This leaves us with a kind of a broke-down, smelly petting zoo full of post-Copenhagen ontologies explaining how and whether superposition applies to things as big as kitty cats and your girlfriend’s last lover. The internet is your friend, if you want to hear about the experiments with bigger, sexier things. Systems of billions of electrons in superconducting rings have been put into superposition. Packets of two or more particles of light have been “interfered” while superposed between different positions in space.

Am I boring you yet? Are you secretly looking at cat memes on your phone behind your textbook? “Can I haz naps?” Bear with me, class, for Jesus.

If Schrödinger genuinely exists in both states, what does he experience? After three minutes sealed in the box, “one of him,” or one or many physically possible versions of him, would experience painful, inexorable cat vengeance. Another three-ish minutes later, that one would be dead from poisoning. “Another” Schrödinger would recall about six minutes without the poisoning triggering; the dead recall nothing at all.

The chance of a longer wait for death is always nonzero;  a portion of the box’s wave function always contains him alive, if he experiences all parts of the wave function in parallel. Hours pass. A short time after the vial breaks in any given case, Schrödinger can no longer recall his death, or anything at all, but he remains in (separate, exclusive) conscious memory of each of the unlikely worlds where the vial did not break. He wishes the box wasn’t blocking the lab WiFi. He considers eating the dead bird. He holds off, but as time passes he becomes more and more sure that macroscopic superposition is real and that he shouldn’t have put so many thousands of cats through this “silly” experiment. Hours later, the cat is more than ninety nine percent likely to open the box to find a dead Schrödinger and still somehow manage to get the scientist to immediately feed her. Paradoxically, when the box is opened and the dust settles on all of Schrödinger’s likely demises, from his viewpoint, he is only likely to recall his statistically ‘miraculous’ survival, or else nothing at all. The cat rests assured that, when the vanishingly small fraction of Schrödinger’s wave function that survives breaks out, the cat can feign innocence, and no one will ever believe that Schrödinger’s survival is proof of superposed quantum macroscopic worlds and the cat’s hidden agenda of severe, yet adorable, psychological torture of all humans. Not even Schrödinger is likely to believe it, despite his ordeal.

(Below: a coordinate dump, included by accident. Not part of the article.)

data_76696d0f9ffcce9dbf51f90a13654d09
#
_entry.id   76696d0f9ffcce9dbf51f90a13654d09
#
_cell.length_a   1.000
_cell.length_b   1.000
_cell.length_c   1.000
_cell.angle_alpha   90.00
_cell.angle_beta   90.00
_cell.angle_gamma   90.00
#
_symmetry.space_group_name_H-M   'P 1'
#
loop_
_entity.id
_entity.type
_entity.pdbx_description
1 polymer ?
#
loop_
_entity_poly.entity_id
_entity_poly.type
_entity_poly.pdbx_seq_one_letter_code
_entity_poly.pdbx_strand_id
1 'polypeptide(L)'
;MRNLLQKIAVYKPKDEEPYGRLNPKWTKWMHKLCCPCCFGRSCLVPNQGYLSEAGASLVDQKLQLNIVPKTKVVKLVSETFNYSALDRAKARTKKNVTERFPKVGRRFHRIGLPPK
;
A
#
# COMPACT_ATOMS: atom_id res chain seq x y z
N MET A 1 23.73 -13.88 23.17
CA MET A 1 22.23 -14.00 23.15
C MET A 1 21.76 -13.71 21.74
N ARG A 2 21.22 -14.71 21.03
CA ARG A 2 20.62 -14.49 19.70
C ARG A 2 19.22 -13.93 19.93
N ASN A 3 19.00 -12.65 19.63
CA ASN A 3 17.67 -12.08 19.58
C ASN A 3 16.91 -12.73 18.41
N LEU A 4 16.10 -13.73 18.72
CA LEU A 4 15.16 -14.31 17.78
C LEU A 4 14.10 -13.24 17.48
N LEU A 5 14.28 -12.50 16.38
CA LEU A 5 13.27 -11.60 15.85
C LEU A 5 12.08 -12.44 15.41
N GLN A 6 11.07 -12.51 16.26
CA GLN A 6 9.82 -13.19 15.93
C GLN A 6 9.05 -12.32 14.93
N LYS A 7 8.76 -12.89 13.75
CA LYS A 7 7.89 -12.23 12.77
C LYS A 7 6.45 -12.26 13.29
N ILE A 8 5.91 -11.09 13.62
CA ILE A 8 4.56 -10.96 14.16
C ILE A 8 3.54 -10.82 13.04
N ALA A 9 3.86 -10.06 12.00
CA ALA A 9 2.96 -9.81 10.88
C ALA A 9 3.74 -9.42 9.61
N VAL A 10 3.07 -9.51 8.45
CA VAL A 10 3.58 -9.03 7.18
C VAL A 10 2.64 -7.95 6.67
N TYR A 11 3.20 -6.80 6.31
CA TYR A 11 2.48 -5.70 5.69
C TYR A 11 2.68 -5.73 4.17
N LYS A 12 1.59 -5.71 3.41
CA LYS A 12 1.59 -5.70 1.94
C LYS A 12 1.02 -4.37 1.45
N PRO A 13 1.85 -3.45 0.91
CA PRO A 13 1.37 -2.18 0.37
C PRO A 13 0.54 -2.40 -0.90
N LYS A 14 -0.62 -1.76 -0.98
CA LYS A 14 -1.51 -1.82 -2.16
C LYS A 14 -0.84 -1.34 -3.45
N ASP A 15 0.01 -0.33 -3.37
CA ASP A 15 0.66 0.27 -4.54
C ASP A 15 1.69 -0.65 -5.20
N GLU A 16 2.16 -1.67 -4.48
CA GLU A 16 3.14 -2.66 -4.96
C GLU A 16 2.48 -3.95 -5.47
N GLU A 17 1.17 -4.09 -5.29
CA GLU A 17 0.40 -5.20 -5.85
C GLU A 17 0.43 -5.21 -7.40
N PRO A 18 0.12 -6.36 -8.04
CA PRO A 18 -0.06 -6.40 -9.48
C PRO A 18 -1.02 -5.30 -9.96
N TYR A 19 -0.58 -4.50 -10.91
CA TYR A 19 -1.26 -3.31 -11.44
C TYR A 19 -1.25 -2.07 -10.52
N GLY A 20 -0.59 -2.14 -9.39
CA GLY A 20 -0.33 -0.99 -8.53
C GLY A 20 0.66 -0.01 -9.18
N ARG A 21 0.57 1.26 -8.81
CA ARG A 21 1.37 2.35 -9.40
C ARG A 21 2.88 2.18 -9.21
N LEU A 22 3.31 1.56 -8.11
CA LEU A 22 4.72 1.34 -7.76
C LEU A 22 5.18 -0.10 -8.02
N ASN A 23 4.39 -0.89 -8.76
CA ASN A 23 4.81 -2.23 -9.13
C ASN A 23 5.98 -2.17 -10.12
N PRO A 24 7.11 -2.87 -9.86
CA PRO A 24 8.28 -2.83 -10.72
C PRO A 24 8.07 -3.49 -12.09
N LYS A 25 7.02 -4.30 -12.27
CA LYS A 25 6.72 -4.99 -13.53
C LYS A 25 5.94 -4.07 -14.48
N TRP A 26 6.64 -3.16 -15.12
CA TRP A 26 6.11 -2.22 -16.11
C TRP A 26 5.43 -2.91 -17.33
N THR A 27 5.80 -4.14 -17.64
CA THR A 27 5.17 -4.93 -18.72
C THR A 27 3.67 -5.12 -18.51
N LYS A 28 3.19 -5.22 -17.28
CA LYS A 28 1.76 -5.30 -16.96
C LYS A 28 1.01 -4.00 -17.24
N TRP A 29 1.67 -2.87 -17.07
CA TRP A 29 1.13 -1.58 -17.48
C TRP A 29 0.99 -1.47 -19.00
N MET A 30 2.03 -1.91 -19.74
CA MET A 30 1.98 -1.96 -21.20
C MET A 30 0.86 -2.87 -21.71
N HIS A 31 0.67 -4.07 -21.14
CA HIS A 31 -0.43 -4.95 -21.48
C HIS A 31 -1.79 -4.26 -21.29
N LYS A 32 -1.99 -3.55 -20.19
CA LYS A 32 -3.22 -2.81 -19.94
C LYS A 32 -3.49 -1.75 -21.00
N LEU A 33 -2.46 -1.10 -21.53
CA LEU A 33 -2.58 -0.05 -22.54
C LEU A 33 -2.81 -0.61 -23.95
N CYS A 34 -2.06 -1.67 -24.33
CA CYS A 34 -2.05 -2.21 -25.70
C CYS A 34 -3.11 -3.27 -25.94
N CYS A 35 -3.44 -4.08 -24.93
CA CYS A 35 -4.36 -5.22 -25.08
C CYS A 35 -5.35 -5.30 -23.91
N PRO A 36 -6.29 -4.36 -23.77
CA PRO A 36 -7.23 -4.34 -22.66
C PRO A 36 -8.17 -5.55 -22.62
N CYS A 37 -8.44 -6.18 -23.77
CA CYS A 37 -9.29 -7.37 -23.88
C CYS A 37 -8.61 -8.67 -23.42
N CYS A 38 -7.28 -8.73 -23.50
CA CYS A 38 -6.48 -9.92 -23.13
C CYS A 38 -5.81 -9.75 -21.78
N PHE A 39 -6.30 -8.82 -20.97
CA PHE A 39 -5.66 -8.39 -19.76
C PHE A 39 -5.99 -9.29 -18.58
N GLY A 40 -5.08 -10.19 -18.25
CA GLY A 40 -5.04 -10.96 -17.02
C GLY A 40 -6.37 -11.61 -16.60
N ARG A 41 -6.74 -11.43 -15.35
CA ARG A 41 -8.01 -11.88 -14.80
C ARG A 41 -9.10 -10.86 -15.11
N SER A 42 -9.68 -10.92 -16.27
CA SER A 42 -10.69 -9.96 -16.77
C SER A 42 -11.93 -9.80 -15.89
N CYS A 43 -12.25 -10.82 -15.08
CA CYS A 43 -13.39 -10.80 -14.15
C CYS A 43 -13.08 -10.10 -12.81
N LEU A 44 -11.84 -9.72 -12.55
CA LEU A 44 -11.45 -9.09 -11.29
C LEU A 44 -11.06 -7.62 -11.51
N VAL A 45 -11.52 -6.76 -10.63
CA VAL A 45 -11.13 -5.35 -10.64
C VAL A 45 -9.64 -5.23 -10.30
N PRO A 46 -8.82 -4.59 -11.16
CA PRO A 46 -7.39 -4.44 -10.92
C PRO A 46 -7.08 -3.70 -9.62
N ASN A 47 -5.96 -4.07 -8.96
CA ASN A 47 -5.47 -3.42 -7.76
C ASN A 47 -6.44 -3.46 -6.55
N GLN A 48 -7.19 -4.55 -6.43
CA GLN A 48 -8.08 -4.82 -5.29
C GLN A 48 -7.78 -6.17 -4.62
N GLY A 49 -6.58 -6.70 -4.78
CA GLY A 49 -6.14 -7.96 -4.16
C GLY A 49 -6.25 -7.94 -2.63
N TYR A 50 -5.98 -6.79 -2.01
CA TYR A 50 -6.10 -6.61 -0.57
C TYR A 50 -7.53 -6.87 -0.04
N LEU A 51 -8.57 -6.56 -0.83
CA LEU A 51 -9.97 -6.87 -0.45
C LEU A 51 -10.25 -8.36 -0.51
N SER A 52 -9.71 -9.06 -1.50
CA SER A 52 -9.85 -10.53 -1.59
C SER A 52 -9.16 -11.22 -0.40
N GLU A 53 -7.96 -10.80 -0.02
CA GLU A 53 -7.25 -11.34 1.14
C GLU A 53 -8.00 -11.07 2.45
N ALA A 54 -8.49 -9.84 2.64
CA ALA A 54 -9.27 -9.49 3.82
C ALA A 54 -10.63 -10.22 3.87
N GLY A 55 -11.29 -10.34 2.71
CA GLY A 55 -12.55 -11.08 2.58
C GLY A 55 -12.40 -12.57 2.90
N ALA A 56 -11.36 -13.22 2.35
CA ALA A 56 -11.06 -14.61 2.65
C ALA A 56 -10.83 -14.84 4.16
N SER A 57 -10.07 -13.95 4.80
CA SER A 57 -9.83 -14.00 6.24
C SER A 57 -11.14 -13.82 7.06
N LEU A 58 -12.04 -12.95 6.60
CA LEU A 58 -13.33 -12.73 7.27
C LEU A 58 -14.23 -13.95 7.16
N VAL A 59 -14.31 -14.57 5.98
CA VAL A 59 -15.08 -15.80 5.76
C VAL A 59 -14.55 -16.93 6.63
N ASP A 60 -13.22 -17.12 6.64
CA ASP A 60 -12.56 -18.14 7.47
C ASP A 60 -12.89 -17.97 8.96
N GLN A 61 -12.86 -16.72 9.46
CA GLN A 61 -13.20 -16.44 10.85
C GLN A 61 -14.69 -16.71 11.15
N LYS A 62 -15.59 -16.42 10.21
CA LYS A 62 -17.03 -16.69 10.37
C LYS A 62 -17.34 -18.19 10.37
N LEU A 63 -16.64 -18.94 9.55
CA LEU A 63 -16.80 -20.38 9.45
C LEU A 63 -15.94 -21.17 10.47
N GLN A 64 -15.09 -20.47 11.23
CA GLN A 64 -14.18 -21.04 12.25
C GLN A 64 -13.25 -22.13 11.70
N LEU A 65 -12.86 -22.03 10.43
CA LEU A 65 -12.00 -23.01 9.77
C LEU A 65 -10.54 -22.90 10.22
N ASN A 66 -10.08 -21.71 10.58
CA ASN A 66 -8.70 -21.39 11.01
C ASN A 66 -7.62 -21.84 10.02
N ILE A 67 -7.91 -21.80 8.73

What about the dead bird? This was actually the cruelest part of the cat’s plan. Hours later, or even days, the cat knows he will probably open the box to find Schrödinger dead. However, if Schrödinger emerges alive, and the bird is still dead, the cat will kill Schrödinger anyway. If Schrödinger makes it out alive, and the bird has resurrected, the cat will let Schrödinger live, because the cat would never miss an opportunity to challenge and manipulate Schrödinger’s identity as a scientist at its very core, if the scientist is to live at all. Understand that the common housecat is actually the absolutely perfect murder machine, never failing to end the life of its intended victim. (Scientists in the room–not many of you, though–realize that every time you point out a difference like between “perfect” and “arbitrarily accurate,” at least to a layman, your funding shrinks, by the way.) You see, when Schrödinger’s likelihood of survival drops to one in a billion, or one in a trillion, or one in a trillion, trillion, trillion, the cat has proof that all physically possible quantum outcomes occur in superposition, including the utterly improbable resurrection of a bird the cat killed, herself.

Killing the scientist makes the bird no more likely to revive. However, it makes the scientist more likely recall a “miracle” that might shake his identity fundamentally, or else he recalls nothing at all. (Ask a cat god how evil cats are.) This is the principle at the core of “physical magic.” If you don’t understand it—and I can’t blame you, human—then at least understand how convoluted and confused the political debate over this fact of “physical magic” has become as a result, and say a prayer for “Jesus.” Grant me this: I have seen this poor “lab rat” survive the “quantum suicide experiment” to incalculably small odds of survival. That makes my luck even better than his, because my survival does not depend on it. Though, that should make us both wonder.

I keep a close eye on this anomaly of a man. Most nights, you’d forget God is trying to entirely dismantle his identity in all regards.

On a night like any other, he thought absently, ‘When are you gonna crack the penis joke, Bastet?’